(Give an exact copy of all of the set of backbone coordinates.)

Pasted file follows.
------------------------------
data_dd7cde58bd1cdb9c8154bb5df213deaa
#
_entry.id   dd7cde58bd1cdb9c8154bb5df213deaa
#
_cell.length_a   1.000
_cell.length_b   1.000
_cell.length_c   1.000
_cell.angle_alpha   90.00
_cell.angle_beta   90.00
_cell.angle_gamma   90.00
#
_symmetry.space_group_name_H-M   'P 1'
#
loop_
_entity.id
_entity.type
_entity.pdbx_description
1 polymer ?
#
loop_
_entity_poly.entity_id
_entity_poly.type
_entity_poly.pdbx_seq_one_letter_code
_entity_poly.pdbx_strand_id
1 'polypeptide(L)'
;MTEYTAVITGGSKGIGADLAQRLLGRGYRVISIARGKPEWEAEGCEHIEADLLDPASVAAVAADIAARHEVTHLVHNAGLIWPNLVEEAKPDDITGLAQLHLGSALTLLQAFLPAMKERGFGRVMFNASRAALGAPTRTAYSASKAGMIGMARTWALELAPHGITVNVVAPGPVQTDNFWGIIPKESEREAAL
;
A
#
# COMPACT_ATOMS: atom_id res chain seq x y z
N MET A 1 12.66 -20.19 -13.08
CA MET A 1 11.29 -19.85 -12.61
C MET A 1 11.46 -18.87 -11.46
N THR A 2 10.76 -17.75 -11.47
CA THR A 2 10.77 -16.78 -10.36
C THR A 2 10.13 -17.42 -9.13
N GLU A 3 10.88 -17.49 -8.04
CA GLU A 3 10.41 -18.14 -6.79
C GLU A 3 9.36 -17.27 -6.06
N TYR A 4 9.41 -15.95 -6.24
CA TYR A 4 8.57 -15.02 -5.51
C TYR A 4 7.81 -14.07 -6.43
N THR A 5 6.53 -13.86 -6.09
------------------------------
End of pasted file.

data_dd7cde58bd1cdb9c8154bb5df213deaa
#
_entry.id   dd7cde58bd1cdb9c8154bb5df213deaa
#
_cell.length_a   1.000
_cell.length_b   1.000
_cell.length_c   1.000
_cell.angle_alpha   90.00
_cell.angle_beta   90.00
_cell.angle_gamma   90.00
#
_symmetry.space_group_name_H-M   'P 1'
#
loop_
_entity.id
_entity.type
_entity.pdbx_description
1 polymer ?
#
loop_
_entity_poly.entity_id
_entity_poly.type
_entity_poly.pdbx_seq_one_letter_code
_entity_poly.pdbx_strand_id
1 'polypeptide(L)'
;MTEYTAVITGGSKGIGADLAQRLLGRGYRVISIARGKPEWEAEGCEHIEADLLDPASVAAVAADIAARHEVTHLVHNAGLIWPNLVEEAKPDDITGLAQLHLGSALTLLQAFLPAMKERGFGRVMFNASRAALGAPTRTAYSASKAGMIGMARTWALELAPHGITVNVVAPGPVQTDNFWGIIPKESEREAAL
;
A
#
# COMPACT_ATOMS: atom_id res chain seq x y z
N MET A 1 12.66 -20.19 -13.08
CA MET A 1 11.29 -19.85 -12.61
C MET A 1 11.46 -18.87 -11.46
N THR A 2 10.76 -17.75 -11.47
CA THR A 2 10.77 -16.78 -10.36
C THR A 2 10.13 -17.42 -9.13
N GLU A 3 10.88 -17.49 -8.04
CA GLU A 3 10.41 -18.14 -6.79
C GLU A 3 9.36 -17.27 -6.06
N TYR A 4 9.41 -15.95 -6.24
CA TYR A 4 8.57 -15.02 -5.51
C TYR A 4 7.81 -14.07 -6.43
N THR A 5 6.53 -13.86 -6.09